Wednesday’s Docket for Association Casualty Ins. Co., et. al. v. Allstate Ins. Co., et. al had just two items – one an amended page 29 in the Plaintiff’s List of Exhibits and the other an Order Directing Verdit, Adopting Bench Opinion and Dismissing Complaint issued by US District Judge Keith Starrett.
This cause came on for trial on March 3, 2009, before the Court and a jury of ten. Both sides announced ready…Testimony was taken and evidence presented for eleven days. Following the completion of the Plaintiff’s case, a Motion for Directed Verdict was made by the Defendants.
The Court, in an oral bench opinion, granted Defendants’ Motion for Directed Verdict. The Court does hereby find that the Motion for Directed Verdict should be and is hereby sustained and incorporates herein by reference the bench opinion delivered this date stating the reasons and findings of the Court. This case is finally dismissed with prejudice.
Ironically, Time online was putting reinsurance under the Big Top in The Next AIG Scandal:
Outrageous. It’s the preferred adjective…But I suspect that—with apologies to a famous American patriot—we have not yet begun to get outraged. At least if some of the insurance experts I’ve been talking to are correct.
, a former Mississippi state insurance examiner who has tracked fraud in the industry for 23 years and served previously as a consultant to the FBI and the Department of Justice, says he believes AIG’s supposedly solvent insurance business may be at least as troubled as its reckless financial-products unit…
Most of this as-yet-undiscovered problem, Gober says, lies in the area of reinsurance, whereby one insurance company insures the liabilities of another so that the latter doesn’t have to carry all the risk on its books. Most major insurance companies use outside firms to reinsure, but the vast majority of AIG’s reinsurance contracts are negotiated internally among its affiliates, Gober says, and these internal balance sheets don’t add up…Gober, who has a consulting business devoted to protecting policyholders…says there are numerous other examples of “cooked books” between AIG subsidiaries…
AIG spokesman Mark Herr took strong exception: “We strongly disagree with Mr. Gober’s analysis…But if Gober is right, the implications are almost too awful to contemplate…Gober has brought his allegations to the attention of the House Financial Services Committee, chaired by Rep. Barney Frank…
…More than any other Wall Street rogue, AIG has been able to indulge in “regulatory arbitrage” on a global scale, creating totally unsupervised businesses that act beyond the purview of any government…The company’s ability to escape an umbrella regulator was one reason the financial-products group was able to sell, indiscriminately and without hedges, credit-default swaps around the world in the belief that they could never all come due at once. They did… Are we missing something really big here? If so, there might be another terrible reckoning to come.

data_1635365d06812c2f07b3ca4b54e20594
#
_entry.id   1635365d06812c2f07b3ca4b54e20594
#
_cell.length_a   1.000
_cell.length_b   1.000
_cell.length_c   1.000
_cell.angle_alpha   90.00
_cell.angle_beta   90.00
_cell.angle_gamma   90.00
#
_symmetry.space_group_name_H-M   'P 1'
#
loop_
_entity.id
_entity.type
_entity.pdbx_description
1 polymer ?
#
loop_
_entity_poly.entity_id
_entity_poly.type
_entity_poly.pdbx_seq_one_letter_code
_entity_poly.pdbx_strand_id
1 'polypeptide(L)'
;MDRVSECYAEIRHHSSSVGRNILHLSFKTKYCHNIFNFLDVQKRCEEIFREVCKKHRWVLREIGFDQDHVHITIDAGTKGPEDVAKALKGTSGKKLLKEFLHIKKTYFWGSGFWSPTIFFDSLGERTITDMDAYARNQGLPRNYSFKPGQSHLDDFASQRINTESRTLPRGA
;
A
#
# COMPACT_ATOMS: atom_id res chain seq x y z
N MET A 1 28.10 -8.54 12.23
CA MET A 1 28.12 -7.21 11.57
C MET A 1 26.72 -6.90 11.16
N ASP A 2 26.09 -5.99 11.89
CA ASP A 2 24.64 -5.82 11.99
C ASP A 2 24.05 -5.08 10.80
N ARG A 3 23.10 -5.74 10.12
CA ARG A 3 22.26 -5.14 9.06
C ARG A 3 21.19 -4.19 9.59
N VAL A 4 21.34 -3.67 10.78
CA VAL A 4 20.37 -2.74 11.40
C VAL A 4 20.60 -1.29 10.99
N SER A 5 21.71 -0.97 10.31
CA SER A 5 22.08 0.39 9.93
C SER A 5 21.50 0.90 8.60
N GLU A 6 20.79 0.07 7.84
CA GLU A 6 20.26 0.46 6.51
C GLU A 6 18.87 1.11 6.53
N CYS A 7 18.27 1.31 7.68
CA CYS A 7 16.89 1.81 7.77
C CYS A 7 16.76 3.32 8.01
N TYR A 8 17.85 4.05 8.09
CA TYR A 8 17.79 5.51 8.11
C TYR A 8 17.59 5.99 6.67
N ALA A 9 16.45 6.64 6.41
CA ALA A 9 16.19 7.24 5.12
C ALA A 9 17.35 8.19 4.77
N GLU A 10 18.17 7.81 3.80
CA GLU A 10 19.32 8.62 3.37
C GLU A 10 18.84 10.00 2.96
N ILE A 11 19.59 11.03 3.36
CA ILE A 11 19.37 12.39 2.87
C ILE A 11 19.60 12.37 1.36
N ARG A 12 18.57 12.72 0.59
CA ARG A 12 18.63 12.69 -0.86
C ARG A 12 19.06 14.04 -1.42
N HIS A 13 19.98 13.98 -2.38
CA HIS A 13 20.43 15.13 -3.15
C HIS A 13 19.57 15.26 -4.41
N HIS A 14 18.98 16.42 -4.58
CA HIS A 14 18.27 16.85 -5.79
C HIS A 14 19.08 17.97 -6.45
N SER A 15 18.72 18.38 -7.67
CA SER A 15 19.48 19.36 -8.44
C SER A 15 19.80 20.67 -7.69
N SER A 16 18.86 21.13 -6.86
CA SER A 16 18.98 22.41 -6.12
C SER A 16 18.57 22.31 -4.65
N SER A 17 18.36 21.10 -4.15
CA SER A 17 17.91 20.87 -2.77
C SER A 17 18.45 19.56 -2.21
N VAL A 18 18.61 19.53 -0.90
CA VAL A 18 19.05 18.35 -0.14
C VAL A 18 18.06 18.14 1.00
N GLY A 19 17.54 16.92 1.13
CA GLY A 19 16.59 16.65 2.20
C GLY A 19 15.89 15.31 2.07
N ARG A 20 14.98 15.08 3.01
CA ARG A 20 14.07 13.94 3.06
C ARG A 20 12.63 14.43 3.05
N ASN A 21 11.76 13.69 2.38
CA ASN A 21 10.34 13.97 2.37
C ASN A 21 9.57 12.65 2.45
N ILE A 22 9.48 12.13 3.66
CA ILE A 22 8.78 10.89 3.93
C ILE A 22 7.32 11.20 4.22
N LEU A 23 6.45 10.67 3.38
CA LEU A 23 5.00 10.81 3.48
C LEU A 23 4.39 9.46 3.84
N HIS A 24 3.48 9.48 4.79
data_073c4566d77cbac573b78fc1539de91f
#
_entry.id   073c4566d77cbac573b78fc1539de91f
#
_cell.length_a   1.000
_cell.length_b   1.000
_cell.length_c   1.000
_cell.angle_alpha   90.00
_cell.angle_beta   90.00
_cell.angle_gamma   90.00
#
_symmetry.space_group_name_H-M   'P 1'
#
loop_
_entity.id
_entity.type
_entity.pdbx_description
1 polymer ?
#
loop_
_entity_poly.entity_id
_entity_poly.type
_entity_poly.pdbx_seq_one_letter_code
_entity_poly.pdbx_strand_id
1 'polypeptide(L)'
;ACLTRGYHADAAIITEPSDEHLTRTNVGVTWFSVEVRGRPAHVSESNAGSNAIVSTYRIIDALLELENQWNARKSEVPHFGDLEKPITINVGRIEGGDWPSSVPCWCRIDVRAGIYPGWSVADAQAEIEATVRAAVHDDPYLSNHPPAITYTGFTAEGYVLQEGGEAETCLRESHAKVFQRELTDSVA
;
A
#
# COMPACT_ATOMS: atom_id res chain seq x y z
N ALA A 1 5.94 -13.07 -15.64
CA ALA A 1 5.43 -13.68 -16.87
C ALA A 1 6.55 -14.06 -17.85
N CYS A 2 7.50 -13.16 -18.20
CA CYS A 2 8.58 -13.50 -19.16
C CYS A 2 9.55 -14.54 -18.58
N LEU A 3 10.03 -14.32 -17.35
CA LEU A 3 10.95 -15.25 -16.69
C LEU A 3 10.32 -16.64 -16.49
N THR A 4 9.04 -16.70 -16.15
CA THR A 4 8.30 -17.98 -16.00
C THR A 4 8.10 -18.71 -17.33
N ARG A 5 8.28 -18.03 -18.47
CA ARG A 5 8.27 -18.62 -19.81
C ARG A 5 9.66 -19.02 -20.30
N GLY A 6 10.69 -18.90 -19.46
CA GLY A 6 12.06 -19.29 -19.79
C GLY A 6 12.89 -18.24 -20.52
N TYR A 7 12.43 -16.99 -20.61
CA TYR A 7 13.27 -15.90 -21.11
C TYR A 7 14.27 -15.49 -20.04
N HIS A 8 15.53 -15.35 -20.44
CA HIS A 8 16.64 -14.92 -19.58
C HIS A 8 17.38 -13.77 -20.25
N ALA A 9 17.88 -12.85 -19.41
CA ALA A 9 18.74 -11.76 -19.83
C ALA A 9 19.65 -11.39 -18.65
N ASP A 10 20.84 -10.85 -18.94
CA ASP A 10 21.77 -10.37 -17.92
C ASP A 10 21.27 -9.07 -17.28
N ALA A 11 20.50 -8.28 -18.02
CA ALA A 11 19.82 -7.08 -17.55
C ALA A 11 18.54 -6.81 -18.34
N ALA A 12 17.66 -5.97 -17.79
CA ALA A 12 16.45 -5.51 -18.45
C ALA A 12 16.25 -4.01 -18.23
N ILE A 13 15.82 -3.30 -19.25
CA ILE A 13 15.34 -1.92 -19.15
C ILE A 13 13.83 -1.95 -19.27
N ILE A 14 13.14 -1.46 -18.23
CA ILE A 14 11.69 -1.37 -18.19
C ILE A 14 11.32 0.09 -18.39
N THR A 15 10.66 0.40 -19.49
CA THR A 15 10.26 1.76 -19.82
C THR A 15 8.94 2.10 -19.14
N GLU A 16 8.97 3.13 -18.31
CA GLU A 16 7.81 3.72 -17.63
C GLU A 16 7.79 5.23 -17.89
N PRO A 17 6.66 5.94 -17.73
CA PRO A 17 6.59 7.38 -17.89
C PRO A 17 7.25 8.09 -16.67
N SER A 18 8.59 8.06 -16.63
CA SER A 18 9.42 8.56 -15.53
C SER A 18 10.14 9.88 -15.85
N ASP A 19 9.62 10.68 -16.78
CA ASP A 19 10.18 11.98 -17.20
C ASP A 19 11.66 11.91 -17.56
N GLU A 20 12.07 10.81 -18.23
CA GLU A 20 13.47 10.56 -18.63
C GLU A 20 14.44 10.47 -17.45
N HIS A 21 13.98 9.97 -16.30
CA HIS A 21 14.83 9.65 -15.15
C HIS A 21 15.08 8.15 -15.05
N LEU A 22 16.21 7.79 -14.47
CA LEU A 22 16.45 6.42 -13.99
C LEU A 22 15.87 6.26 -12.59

AIG’s Audubon Insurance Company was the Servicing Insurer for Mississippi’s Windpool (MWUA) according to the 2004 Windpool Exam entered as evidence by the Plaintiffs in Association Casualty Ins. Co., et. al. v. Allstate Ins. Co., et.al.
The Association also engages the services of a Servicing Insurer for various services related to policy and claims processing. These services are performed pursuant to a written agreement that authorizes payment to the Servicing Insurer for a servicing fee equal to 8,75% of the net premium written…[and]…a claim supervisory fee equal to fifty dollars (S50.00) for each claim file established for routine claims or claims assigned a catastrophe code. The Servicing Insurer is typically awarded the agreement based upon sealed bids submitted to the Association, however in the most recent period only the incumbent, Audubon Insurance Company bid on the contract.
Time is not the only online news source recognizing Gober’s expertise in reinsurance matters.
Mr. Gober probably knows as much about the dirty secrets of the insurance industry as anyone.
What I’d learned from Mr. Gober can be summed up thusly:
- There’s a lot of “off book” liabilities that don’t show up on insurance balance sheets, especially in the reinsurance sector
- Assets at stake in the insurance industry dwarf those in the banking sector of the global economy.
- There’s some very cloak-and-dagger international money laundering processed through the reinsurance sector. It’s there in the reports for anyone to find; but hardly anyone knows how to read the reports.
- Gober knows a lot more than he’s telling, because much of his knowledge is of material in sealed grand jury records. He’s not interested in contempt of court for publicizing such things, but there’s probably plenty of interest Congress could learn from him were they to have the good sense to call upon him to testify.
- There’s gonna be a lot more ugly stuff come to light before this is over. (Unless, of course, the “bailout” goes for opacity.) The end is not in sight.
The collapse of AIG has moved him to speak out. Gober’s prepared some videos about the AIG collapse. It’s nearly half an hour all told, in 4 separate YouTubes, available at his website. If you’re in the mood for a sound bite, this is not the place to go. However, if you want to listen to someone who knows the ins and outs of insurance industry three-card-monte, he’s as good as it gets.
Here’s a sample: